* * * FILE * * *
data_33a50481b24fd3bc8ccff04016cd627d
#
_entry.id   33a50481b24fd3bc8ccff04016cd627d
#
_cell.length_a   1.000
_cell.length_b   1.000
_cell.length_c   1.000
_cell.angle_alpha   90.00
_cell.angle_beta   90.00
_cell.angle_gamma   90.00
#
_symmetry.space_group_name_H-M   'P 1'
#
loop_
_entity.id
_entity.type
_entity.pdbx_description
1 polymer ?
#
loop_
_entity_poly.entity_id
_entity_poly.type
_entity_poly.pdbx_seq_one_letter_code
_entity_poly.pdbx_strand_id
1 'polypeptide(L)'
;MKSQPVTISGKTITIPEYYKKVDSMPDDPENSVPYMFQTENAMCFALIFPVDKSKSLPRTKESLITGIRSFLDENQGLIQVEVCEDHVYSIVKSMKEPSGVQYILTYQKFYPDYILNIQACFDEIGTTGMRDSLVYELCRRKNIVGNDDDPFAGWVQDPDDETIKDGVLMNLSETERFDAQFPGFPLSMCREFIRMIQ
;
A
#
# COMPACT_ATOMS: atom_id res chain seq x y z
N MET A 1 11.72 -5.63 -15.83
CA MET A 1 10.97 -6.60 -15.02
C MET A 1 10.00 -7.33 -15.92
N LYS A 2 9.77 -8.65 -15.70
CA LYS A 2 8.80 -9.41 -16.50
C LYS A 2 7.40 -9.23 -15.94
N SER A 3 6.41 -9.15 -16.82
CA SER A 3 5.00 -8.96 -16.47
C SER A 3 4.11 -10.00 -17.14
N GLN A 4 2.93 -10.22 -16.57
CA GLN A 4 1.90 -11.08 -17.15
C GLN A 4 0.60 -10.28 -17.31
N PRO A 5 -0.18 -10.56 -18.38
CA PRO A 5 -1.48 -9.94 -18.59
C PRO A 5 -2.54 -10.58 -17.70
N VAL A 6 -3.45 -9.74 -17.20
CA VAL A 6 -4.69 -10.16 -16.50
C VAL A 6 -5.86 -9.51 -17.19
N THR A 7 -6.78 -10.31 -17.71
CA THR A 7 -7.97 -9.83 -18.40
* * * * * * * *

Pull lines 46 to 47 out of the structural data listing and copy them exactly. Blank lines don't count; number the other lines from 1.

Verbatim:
N VAL A 6 -3.45 -9.74 -17.20
CA VAL A 6 -4.69 -10.16 -16.50